In the beginning of the year, a column I wrote for Real Money discussed some lessons of the past year. It never was moved over to the free site, so here is my belated update.
It is a mix of fundamental, economic, technical and even
philosophical lessons that those savvy CEOs, fund managers and
individual investors who were paying attention picked up in the recent turmoil.
1) Ignore market rumors: It seemed every time some firm was in trouble, the same gossip was floated that Warren Buffett was about to buy them. Time and again, these tales proved to be unfounded money-losers. This year’s most egregious example was Berkshire’s imminent purchase of Bear Stearns (BSC).
That The New York Times Dealbook got suckered into printing this just shows you how pernicious these rumors are. The stock was as high as $123 the day of the rumor.
Anyone who bought homebuilders or Bear Stearns stock on the basis of either of these rumors — or nearly any other stock that had similar rumors floated throughout the year — lost boatloads of money.
2) Buy sector strength (and avoid sector weakness): It’s a truism of real estate: It’s better to own a lousy house in a great neighborhood than a great house in a lousy one. And the same is true for stock sectors: Buying mediocre companies in great sectors generated positive results, while great companies in poor sectors struggled.
The losers are obvious: The homebuilders, financials, monoline insurers and retailers all struggled this year. The winners? Anything related to agriculture, solar energy, oil servicing, industrials, software, exporters, infrastructure plays — even asset-gatherers thrived.
3) Never blindly follow the "big money": Why? Because professionals make dumb mistakes too. Many people chased the so-called smart money into these trades. Unfortunately, all of these trades have proven to be jumbo losers.
4) Day-to-day stock action is mostly noise: This is blasphemy to some people, but it’s true: Markets eventually get pricing right. But the key to understanding this is the word "eventually." Over the shorter term, markets frequently under- or overprice a stock before settling into the right approximation of value. This process typically occurs over broad lengths of time.
5) P/E matters less than you think: If that sounds like more blasphemy, look at Google (GOOG) , Apple (AAPL) and Mosaic (MOS) — they all sported high P/Es at the beginning of 2007 before going much higher. On the other hand, back in January ’07, retailers, financials and homebuilders all had reasonably cheap P/Es. (How’d they do over the next 12 months?)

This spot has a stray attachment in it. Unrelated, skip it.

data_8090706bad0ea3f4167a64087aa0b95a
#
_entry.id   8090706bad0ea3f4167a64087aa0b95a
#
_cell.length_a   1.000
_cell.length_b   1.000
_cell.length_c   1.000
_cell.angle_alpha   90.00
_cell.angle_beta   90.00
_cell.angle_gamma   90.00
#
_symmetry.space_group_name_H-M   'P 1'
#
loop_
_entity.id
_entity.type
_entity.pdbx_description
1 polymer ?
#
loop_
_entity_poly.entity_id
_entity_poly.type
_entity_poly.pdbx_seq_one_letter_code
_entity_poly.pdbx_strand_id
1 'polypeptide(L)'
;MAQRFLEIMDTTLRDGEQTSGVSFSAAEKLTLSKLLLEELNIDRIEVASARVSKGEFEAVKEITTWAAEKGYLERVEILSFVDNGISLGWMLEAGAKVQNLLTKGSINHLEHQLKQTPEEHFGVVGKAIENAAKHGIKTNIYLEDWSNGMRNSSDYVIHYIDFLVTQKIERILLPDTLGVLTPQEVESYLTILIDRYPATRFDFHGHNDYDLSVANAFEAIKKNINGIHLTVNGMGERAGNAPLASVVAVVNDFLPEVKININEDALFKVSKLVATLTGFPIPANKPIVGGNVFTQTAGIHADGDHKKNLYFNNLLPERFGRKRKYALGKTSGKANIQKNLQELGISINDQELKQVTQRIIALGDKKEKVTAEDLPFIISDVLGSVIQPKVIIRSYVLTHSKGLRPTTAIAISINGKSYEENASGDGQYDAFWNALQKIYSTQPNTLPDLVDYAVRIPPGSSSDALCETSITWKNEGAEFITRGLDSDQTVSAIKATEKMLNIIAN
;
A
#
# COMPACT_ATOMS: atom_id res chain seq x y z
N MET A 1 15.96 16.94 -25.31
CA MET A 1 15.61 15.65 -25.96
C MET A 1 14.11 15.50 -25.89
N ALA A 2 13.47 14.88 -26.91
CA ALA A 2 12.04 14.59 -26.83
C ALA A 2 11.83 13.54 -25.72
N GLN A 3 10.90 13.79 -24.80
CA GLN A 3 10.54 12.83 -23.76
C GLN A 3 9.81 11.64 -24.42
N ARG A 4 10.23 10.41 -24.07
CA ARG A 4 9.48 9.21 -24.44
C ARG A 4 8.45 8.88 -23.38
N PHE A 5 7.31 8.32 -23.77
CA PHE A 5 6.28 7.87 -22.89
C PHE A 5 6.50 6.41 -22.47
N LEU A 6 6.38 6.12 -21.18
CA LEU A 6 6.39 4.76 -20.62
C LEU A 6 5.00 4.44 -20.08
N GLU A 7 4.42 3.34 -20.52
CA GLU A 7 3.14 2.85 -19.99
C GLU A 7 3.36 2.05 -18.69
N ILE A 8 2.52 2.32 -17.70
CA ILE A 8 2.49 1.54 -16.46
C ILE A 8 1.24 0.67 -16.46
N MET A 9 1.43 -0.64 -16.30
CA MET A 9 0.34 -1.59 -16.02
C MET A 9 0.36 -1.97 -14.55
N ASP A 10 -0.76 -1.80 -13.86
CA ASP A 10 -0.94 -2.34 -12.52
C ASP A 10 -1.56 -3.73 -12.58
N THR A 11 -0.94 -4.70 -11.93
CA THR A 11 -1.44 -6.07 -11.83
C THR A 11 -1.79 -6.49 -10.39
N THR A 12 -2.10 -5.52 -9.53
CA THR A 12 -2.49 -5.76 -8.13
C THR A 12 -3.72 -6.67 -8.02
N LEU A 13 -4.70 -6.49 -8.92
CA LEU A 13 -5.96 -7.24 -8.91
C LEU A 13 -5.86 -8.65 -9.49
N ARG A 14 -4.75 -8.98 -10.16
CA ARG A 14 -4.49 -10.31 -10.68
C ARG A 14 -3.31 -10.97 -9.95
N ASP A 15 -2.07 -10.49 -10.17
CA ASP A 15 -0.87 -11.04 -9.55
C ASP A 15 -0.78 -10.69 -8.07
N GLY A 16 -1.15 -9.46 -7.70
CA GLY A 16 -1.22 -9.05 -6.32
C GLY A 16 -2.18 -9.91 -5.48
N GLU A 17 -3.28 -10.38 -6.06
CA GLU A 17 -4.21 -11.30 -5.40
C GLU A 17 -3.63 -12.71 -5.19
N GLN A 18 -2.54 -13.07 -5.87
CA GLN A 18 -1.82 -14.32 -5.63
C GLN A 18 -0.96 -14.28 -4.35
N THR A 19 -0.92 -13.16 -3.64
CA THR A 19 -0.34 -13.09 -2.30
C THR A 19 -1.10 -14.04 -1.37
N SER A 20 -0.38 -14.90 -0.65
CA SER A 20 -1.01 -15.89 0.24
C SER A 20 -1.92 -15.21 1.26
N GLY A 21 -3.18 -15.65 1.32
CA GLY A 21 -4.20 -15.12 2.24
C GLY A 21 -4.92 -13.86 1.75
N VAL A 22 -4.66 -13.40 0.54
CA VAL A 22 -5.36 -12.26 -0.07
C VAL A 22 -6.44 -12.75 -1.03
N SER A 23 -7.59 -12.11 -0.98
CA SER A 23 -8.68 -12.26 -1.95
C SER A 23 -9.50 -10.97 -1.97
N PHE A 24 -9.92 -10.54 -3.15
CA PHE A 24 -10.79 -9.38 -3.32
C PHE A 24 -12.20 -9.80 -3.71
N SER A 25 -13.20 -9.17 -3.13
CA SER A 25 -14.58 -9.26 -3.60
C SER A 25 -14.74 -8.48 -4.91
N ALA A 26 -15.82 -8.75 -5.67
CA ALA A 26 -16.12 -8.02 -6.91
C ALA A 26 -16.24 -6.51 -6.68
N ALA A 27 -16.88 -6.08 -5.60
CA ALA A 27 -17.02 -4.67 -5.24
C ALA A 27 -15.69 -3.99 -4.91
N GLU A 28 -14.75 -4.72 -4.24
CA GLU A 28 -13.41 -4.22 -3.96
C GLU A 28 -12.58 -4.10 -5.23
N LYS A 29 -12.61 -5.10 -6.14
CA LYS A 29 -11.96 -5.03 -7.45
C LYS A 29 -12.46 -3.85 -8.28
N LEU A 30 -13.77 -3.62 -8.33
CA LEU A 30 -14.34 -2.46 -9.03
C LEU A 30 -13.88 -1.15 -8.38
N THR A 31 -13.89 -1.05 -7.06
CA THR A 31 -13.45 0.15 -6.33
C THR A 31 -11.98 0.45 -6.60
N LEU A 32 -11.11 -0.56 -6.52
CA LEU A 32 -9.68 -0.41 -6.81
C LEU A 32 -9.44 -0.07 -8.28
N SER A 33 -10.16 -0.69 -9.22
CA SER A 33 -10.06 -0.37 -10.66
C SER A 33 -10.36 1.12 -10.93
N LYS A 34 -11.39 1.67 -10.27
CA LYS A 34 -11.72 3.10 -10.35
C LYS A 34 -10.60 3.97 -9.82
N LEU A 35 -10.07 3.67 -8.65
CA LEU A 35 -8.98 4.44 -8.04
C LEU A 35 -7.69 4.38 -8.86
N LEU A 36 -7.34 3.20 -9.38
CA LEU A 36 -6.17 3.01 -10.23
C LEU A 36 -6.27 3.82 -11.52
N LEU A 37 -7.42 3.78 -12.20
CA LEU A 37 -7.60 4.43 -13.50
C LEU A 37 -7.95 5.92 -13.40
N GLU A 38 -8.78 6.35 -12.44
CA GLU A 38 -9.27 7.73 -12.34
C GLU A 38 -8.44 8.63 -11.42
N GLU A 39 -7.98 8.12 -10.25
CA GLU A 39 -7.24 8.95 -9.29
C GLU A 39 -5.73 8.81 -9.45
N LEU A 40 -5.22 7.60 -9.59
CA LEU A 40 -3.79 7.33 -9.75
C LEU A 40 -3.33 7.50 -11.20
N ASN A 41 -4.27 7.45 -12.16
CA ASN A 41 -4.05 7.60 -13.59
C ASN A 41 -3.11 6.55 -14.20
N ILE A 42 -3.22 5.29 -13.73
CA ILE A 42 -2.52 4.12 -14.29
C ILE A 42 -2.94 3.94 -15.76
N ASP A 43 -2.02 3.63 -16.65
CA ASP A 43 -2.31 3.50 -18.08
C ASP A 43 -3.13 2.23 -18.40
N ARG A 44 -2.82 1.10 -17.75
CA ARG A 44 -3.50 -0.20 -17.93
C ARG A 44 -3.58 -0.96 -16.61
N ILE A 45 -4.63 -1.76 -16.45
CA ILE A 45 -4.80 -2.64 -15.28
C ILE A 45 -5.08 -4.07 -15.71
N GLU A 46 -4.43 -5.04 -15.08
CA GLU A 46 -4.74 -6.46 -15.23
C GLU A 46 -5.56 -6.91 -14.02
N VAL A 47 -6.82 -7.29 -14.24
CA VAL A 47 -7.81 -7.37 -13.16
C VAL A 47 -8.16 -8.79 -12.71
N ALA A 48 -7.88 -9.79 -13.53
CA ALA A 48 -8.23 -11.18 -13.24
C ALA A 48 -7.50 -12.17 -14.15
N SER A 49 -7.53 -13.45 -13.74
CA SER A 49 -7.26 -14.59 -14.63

6) Ignore deteriorating fundamentals at your peril: One would think this doesn’t need to be said, and yet it does: When the fundamentals of a given market, sector or consumer group are decaying, profit gains are sure to slow.
7) Nothing is more costly than chasing yield: For fixed-income investors, what matters most is not the return on your money, it’s the return of your money. Reaching down the risk curve for a few bips of additional yield is one of the dumbest things an investor can ever do.
8) Know what you own: This very basic issue was mostly forgotten in recent years, and it was forgotten by pros and individuals.
Investment banks like Bear Stearns, Morgan Stanley (MS) and Merrill Lynch (MER) , big banks like Citigroup (C) and Washington Mutual (WM) , and GSEs like Fannie Mae (FNM) and Freddie Mac (FRE) were scooping up assets apparently without doing their homework. The complexity of these pools of mortgages almost guarantees that no one truly knows what’s in them (see the next rule). If you don’t know what you own, how can you properly manage risk?
9) Simple is better than complex: Start with a few million mortgages of varying credit-worthiness and create a series of residential mortgage-backed securities (RMBS) from them. Then take the RMBS and stratify them. Then leverage them up into collateral debt obligations (CDOs). Once that bundling is complete, make complex bets on which layers might default, via credit default swaps (CDS).
Gee, how could anything possibly go wrong with that?!
10) Stick to your core competency:
E*Trade (ETFC) is an online broker; what was it doing writing subprime mortgages?
Why was Bear Stearns running two hedge funds?
Isn’t H&R Block a tax preparer? It was making mortgage loans — why?
And exactly what was GM’s expertise in underwriting mortgages? (The snarkier among you might be wondering exactly what business GM’s expertise is in.)
Had these companies stuck to what they did best (or least bad), they wouldn’t be in as much trouble today.
11) Fess up! Whenever a company runs into trouble, they seem to take a page from the same PR playbook: First, they say nothing. Second, they deny. Finally, they make a begrudging, pitifully small admission. Eventually, the full truth falls out, and the stock tanks with it.
12) Never forget risk management: Consider what could possibly go wrong, and have a plan in place in the event that unlikely possibility comes to pass. If there is to be upside, then there must also be a corresponding and proportional downside.
13) The trend is your friend: Despite the year’s parade of horribles, this market cliché was proven true once again. The Dow, S&P 500 and Nasdaq are all higher this year, as their long-term trends have been tested but remain intact.
The exception, the Russell 2000, broke its trend earlier this year. That made trend traders abandon the small-cap index, which has since fallen even further. This confirms the corollary: "except for the bend at the end." As long as the index trend lines stay intact, investors can sleep easy. But once those trendlines break, well, then you better apply some of the earlier lessons (see numbers 2, 3, 4, 6, 7 and 12!).
Looks even truer 8 months later!
Lessons From 2007: A Baker’s Dozen
RealMoney.com, 1/2/2008 6:54 AM EST